Though by no means runny, the cornstarch-based powdered sugar frosting slowly oozed to the edges of the spoon, and its texture reminded me of baking soda toothpaste. When made from tapioca-based powdered sugar, the creamy frosting was thick enough to mound up on itself and had a richer, more well-rounded sweetness. That's an enjoyable side benefit of organic powdered sugar, which is by nature made from raw cane sugar and therefore rich with the minerals and flavor we associate with molasses...complexity that tempers our perception of sweetness.

In granulated sugar, I find that flavor something of a distraction from the blank canvas I want for butter and vanilla, but it goes a long way in taming the aggressive sweetness of powdered sugar—a compelling reason to try organic powdered sugar even if you don't give a fig about the benefits of tapioca over cornstarch.

The Limitations of Organic Powdered Sugar

That said, tapioca-based powdered sugar isn't without its faults. Because it's so highly absorbent and so readily dissolved, it's pretty useless as a garnish for high-moisture desserts. Fifteen minutes after hitting a freshly cut lemon bar, even the thickest dusting will all but melt away, leaving only a few spotty clumps within half an hour.

conventional and organic powdered sugar left on lemon bars test

Meanwhile, cornstarch-based powdered sugar barely breaks a sweat, making its stubborn refusal to dissolve an asset when it comes to presentation...and storage. Not only is tapioca more absorbent than cornstarch, it's more hygroscopic, which means it can suck moisture straight outta the air like some sort of culinary Kirby, resulting in a ton of lumps.

Unless you've left the bag open for weeks on end, sifting conventional powdered sugar is an effortless but largely unnecessary task, as most of the clumps will crumble away on their own. Not so with tapioca-based alternatives, which form enough lumps to make sifting essential. Every. Single. Time. I've repeatedly hoped that the sheer muscle of a professional KitchenAid would help me power through, only to end up with a lumpy frosting clogging my piping tip or ruining a parchment cone.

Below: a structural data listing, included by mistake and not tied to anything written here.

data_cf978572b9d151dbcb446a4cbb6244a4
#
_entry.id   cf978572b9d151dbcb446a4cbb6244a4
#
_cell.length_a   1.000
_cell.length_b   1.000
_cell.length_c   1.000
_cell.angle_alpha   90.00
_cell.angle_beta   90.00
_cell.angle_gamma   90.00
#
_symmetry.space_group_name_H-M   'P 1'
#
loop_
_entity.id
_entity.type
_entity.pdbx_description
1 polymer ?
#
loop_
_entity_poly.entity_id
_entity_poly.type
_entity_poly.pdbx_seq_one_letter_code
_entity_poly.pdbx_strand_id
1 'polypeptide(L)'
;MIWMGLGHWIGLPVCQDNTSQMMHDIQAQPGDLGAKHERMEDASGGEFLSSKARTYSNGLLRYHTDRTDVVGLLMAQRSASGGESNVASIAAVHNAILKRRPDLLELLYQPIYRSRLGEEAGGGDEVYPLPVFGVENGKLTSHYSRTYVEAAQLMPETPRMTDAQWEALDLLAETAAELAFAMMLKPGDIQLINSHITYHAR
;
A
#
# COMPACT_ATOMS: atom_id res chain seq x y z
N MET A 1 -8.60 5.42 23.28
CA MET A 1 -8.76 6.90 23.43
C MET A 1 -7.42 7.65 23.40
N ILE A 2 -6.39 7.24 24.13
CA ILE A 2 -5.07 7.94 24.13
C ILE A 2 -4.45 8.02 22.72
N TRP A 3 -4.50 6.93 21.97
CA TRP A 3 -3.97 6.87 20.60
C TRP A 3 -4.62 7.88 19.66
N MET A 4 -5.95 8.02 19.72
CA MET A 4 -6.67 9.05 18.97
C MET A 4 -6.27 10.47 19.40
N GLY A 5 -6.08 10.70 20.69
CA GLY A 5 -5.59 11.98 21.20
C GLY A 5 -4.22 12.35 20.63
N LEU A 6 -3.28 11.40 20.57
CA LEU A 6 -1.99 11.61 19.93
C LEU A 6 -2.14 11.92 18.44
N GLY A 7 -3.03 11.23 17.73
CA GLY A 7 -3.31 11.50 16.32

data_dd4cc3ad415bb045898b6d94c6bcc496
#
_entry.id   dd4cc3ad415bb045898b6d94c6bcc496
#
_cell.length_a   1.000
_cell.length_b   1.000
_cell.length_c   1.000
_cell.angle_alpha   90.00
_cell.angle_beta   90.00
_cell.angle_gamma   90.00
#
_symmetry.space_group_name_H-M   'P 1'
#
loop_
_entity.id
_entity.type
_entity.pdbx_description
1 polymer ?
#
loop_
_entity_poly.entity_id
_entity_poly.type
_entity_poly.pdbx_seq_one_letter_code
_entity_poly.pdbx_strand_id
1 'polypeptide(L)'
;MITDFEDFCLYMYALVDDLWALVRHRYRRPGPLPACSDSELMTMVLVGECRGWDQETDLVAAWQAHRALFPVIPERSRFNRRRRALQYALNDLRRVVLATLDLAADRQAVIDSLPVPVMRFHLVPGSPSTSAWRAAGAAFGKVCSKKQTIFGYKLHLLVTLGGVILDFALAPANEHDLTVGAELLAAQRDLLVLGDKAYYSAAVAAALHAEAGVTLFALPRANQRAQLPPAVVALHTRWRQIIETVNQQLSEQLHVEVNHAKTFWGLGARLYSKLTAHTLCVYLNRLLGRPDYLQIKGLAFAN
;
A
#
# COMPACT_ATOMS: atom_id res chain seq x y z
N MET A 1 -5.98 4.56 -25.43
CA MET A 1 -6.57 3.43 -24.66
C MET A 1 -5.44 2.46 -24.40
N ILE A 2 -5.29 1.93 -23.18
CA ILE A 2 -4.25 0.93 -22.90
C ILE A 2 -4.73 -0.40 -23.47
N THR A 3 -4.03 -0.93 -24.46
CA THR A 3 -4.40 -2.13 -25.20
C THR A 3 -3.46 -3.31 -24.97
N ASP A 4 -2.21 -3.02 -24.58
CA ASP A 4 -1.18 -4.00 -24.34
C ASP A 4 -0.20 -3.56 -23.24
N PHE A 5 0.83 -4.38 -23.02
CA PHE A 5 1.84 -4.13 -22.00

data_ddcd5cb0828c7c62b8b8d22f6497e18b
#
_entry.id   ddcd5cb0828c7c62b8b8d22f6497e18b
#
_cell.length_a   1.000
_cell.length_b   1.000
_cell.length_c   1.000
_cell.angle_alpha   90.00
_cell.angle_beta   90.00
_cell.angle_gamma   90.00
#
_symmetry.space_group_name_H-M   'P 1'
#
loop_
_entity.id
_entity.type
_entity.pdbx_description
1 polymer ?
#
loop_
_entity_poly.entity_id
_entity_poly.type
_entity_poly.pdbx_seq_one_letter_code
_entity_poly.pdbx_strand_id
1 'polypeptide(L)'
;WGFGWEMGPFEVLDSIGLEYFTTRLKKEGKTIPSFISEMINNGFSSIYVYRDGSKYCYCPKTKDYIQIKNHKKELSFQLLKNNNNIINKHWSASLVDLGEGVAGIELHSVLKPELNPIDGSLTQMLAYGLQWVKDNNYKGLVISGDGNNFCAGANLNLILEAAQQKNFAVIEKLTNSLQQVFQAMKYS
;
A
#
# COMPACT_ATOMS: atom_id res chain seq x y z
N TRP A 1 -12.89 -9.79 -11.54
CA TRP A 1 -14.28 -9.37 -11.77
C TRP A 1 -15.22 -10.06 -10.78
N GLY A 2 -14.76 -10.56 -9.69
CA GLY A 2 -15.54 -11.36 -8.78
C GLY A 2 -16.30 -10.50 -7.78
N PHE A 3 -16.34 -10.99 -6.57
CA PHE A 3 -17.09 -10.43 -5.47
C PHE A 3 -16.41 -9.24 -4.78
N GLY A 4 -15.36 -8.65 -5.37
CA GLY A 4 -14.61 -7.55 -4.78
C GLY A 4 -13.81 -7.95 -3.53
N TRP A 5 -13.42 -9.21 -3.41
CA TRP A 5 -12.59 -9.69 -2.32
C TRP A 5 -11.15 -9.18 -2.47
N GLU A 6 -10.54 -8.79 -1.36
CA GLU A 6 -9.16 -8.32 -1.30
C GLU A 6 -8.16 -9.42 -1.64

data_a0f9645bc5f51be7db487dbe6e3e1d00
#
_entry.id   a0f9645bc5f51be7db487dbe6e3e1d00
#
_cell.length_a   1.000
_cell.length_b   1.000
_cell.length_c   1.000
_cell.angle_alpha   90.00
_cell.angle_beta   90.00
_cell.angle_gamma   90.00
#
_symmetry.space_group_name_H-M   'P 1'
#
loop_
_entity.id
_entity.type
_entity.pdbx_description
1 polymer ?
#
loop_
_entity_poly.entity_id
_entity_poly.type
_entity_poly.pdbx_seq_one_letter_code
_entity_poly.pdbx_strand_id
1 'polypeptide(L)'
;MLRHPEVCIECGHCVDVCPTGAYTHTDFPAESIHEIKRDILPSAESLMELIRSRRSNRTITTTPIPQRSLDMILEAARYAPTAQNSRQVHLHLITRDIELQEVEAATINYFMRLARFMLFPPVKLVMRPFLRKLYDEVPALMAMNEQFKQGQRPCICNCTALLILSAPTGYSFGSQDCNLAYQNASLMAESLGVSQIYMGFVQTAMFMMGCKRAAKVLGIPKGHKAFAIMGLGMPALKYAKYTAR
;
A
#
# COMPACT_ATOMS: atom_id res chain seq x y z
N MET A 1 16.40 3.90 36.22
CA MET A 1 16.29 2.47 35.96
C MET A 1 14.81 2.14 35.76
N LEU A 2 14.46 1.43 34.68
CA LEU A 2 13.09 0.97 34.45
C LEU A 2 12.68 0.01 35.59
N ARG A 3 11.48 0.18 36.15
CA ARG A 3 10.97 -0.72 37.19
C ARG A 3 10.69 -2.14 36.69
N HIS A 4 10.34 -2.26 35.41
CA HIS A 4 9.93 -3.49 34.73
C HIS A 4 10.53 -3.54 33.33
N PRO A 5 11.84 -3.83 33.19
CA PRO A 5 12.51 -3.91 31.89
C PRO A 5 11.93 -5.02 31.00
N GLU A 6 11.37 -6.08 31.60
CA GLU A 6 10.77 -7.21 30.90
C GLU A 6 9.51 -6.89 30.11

That extra step feels like a chore with powdered sugar's more utilitarian applications, when you just want to grab a handful and be done—say, rolling out a sugar cookie dough, or dusting marshmallows. But skip sifting and you'll find hard lumps of sugar embedded in your cookies and candies, as unpleasant to eat as they are unsightly.


For those of us who hate the chalky residue of cornstarch in powdered sugar, those downsides are a small price to pay, but if you've been happily baking with conventional powdered sugar all along, you may feel differently. Ultimately, whether you switch to organic and/or tapioca-based powdered sugar will depend on your baking style.

If you primarily use powdered sugar for decoration, whether sprinkling it over cannoli or mixing it into colorful royal icing, stick with a traditional cornstarch-based brand. Its bright white color, non-clumping formula, and resistance to melting will suit you best.

If you generally use powdered sugar as the foundation for buttercream, frosting, or glaze, try looking for an organic, tapioca-based brand. Its silky mouthfeel, mellow flavor, and ability to thicken give you more luscious results.

If you aim to keep kosher this Passover, organic, tapioca-based powdered sugar is corn-free by nature, so brands with kosher certification may help with holiday baking.

As a sworn enemy of powdered sugar, I can only say that the flavor and texture of tapioca-based formulas opened my heart, and pantry door, after two decades of fierce opposition. You may not experience the same sort of dramatic conversion, but experimenting with new alternatives can only broaden your understanding of this staple (and you'll be well supplied for all the powdered sugar–centric recipes to come).